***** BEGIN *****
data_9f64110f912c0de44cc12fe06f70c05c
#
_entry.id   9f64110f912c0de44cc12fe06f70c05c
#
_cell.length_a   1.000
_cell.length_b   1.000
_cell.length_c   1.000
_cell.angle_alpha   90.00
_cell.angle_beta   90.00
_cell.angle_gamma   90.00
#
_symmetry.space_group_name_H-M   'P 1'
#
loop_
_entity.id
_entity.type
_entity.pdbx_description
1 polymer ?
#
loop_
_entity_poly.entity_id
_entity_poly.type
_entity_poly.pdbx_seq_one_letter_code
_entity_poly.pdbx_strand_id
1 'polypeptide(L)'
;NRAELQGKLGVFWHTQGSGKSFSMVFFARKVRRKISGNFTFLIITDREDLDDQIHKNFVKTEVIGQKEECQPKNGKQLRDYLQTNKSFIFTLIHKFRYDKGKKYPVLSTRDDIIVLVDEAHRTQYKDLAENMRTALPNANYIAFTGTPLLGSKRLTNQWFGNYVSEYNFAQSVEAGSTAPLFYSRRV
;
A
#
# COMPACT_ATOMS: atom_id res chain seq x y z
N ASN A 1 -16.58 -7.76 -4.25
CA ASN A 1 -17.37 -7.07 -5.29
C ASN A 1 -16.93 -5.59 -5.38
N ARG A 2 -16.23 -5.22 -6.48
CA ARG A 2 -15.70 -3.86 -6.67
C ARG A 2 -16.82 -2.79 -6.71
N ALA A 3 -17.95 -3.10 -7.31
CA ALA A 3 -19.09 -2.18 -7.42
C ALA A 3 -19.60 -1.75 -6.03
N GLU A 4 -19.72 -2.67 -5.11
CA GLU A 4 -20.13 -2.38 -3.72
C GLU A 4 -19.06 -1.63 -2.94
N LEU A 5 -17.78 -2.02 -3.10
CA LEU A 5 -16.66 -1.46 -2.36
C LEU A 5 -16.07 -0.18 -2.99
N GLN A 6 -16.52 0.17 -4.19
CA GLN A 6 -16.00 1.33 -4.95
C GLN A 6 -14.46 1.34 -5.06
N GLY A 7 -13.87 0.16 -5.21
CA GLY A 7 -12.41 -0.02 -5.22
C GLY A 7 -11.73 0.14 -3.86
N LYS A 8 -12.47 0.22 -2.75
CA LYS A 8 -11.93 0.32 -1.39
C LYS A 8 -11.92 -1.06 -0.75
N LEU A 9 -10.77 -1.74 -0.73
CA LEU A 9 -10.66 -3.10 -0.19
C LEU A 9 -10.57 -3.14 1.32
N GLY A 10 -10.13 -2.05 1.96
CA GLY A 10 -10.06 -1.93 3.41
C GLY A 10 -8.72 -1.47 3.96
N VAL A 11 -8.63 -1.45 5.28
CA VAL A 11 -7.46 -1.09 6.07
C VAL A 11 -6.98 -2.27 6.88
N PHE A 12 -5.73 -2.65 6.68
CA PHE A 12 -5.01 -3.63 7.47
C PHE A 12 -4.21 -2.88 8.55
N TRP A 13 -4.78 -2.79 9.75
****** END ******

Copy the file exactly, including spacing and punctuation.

data_9f64110f912c0de44cc12fe06f70c05c
#
_entry.id   9f64110f912c0de44cc12fe06f70c05c
#
_cell.length_a   1.000
_cell.length_b   1.000
_cell.length_c   1.000
_cell.angle_alpha   90.00
_cell.angle_beta   90.00
_cell.angle_gamma   90.00
#
_symmetry.space_group_name_H-M   'P 1'
#
loop_
_entity.id
_entity.type
_entity.pdbx_description
1 polymer ?
#
loop_
_entity_poly.entity_id
_entity_poly.type
_entity_poly.pdbx_seq_one_letter_code
_entity_poly.pdbx_strand_id
1 'polypeptide(L)'
;NRAELQGKLGVFWHTQGSGKSFSMVFFARKVRRKISGNFTFLIITDREDLDDQIHKNFVKTEVIGQKEECQPKNGKQLRDYLQTNKSFIFTLIHKFRYDKGKKYPVLSTRDDIIVLVDEAHRTQYKDLAENMRTALPNANYIAFTGTPLLGSKRLTNQWFGNYVSEYNFAQSVEAGSTAPLFYSRRV
;
A
#
# COMPACT_ATOMS: atom_id res chain seq x y z
N ASN A 1 -16.58 -7.76 -4.25
CA ASN A 1 -17.37 -7.07 -5.29
C ASN A 1 -16.93 -5.59 -5.38
N ARG A 2 -16.23 -5.22 -6.48
CA ARG A 2 -15.70 -3.86 -6.67
C ARG A 2 -16.82 -2.79 -6.71
N ALA A 3 -17.95 -3.10 -7.31
CA ALA A 3 -19.09 -2.18 -7.42
C ALA A 3 -19.60 -1.75 -6.03
N GLU A 4 -19.72 -2.67 -5.11
CA GLU A 4 -20.13 -2.38 -3.72
C GLU A 4 -19.06 -1.63 -2.94
N LEU A 5 -17.78 -2.02 -3.10
CA LEU A 5 -16.66 -1.46 -2.36
C LEU A 5 -16.07 -0.18 -2.99
N GLN A 6 -16.52 0.17 -4.19
CA GLN A 6 -16.00 1.33 -4.95
C GLN A 6 -14.46 1.34 -5.06
N GLY A 7 -13.87 0.16 -5.21
CA GLY A 7 -12.41 -0.02 -5.22
C GLY A 7 -11.73 0.14 -3.86
N LYS A 8 -12.47 0.22 -2.75
CA LYS A 8 -11.93 0.32 -1.39
C LYS A 8 -11.92 -1.06 -0.75
N LEU A 9 -10.77 -1.74 -0.73
CA LEU A 9 -10.66 -3.10 -0.19
C LEU A 9 -10.57 -3.14 1.32
N GLY A 10 -10.13 -2.05 1.96
CA GLY A 10 -10.06 -1.93 3.41
C GLY A 10 -8.72 -1.47 3.96
N VAL A 11 -8.63 -1.45 5.28
CA VAL A 11 -7.46 -1.09 6.07
C VAL A 11 -6.98 -2.27 6.88
N PHE A 12 -5.73 -2.65 6.68
CA PHE A 12 -5.01 -3.63 7.47
C PHE A 12 -4.21 -2.88 8.55
N TRP A 13 -4.78 -2.79 9.75